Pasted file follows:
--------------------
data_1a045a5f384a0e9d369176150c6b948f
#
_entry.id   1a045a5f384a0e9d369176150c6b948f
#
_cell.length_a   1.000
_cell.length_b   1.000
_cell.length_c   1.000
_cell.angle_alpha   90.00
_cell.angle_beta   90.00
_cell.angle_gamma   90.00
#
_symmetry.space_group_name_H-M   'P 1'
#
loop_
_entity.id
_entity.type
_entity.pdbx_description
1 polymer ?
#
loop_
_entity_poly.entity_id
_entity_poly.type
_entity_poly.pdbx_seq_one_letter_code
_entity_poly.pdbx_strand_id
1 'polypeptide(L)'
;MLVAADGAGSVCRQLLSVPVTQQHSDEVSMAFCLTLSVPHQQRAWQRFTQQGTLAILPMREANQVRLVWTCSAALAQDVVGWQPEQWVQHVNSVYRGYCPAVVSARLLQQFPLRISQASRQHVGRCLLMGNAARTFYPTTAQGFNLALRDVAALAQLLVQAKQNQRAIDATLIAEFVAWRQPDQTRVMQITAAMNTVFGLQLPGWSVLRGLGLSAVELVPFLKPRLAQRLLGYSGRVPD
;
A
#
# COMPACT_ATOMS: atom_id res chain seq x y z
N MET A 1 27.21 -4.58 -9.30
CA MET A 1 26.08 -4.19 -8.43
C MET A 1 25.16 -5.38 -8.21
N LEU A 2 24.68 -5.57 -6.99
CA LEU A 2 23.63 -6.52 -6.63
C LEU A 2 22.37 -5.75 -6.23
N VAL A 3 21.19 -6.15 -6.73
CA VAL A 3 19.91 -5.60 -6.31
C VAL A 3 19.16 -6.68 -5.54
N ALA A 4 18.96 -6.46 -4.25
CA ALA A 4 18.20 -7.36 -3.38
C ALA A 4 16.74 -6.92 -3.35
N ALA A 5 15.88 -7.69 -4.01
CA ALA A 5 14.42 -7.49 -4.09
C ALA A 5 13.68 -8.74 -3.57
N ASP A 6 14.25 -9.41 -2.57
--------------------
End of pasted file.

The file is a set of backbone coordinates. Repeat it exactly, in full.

data_1a045a5f384a0e9d369176150c6b948f
#
_entry.id   1a045a5f384a0e9d369176150c6b948f
#
_cell.length_a   1.000
_cell.length_b   1.000
_cell.length_c   1.000
_cell.angle_alpha   90.00
_cell.angle_beta   90.00
_cell.angle_gamma   90.00
#
_symmetry.space_group_name_H-M   'P 1'
#
loop_
_entity.id
_entity.type
_entity.pdbx_description
1 polymer ?
#
loop_
_entity_poly.entity_id
_entity_poly.type
_entity_poly.pdbx_seq_one_letter_code
_entity_poly.pdbx_strand_id
1 'polypeptide(L)'
;MLVAADGAGSVCRQLLSVPVTQQHSDEVSMAFCLTLSVPHQQRAWQRFTQQGTLAILPMREANQVRLVWTCSAALAQDVVGWQPEQWVQHVNSVYRGYCPAVVSARLLQQFPLRISQASRQHVGRCLLMGNAARTFYPTTAQGFNLALRDVAALAQLLVQAKQNQRAIDATLIAEFVAWRQPDQTRVMQITAAMNTVFGLQLPGWSVLRGLGLSAVELVPFLKPRLAQRLLGYSGRVPD
;
A
#
# COMPACT_ATOMS: atom_id res chain seq x y z
N MET A 1 27.21 -4.58 -9.30
CA MET A 1 26.08 -4.19 -8.43
C MET A 1 25.16 -5.38 -8.21
N LEU A 2 24.68 -5.57 -6.99
CA LEU A 2 23.63 -6.52 -6.63
C LEU A 2 22.37 -5.75 -6.23
N VAL A 3 21.19 -6.15 -6.73
CA VAL A 3 19.91 -5.60 -6.31
C VAL A 3 19.16 -6.68 -5.54
N ALA A 4 18.96 -6.46 -4.25
CA ALA A 4 18.20 -7.36 -3.38
C ALA A 4 16.74 -6.92 -3.35
N ALA A 5 15.88 -7.69 -4.01
CA ALA A 5 14.42 -7.49 -4.09
C ALA A 5 13.68 -8.74 -3.57
N ASP A 6 14.25 -9.41 -2.57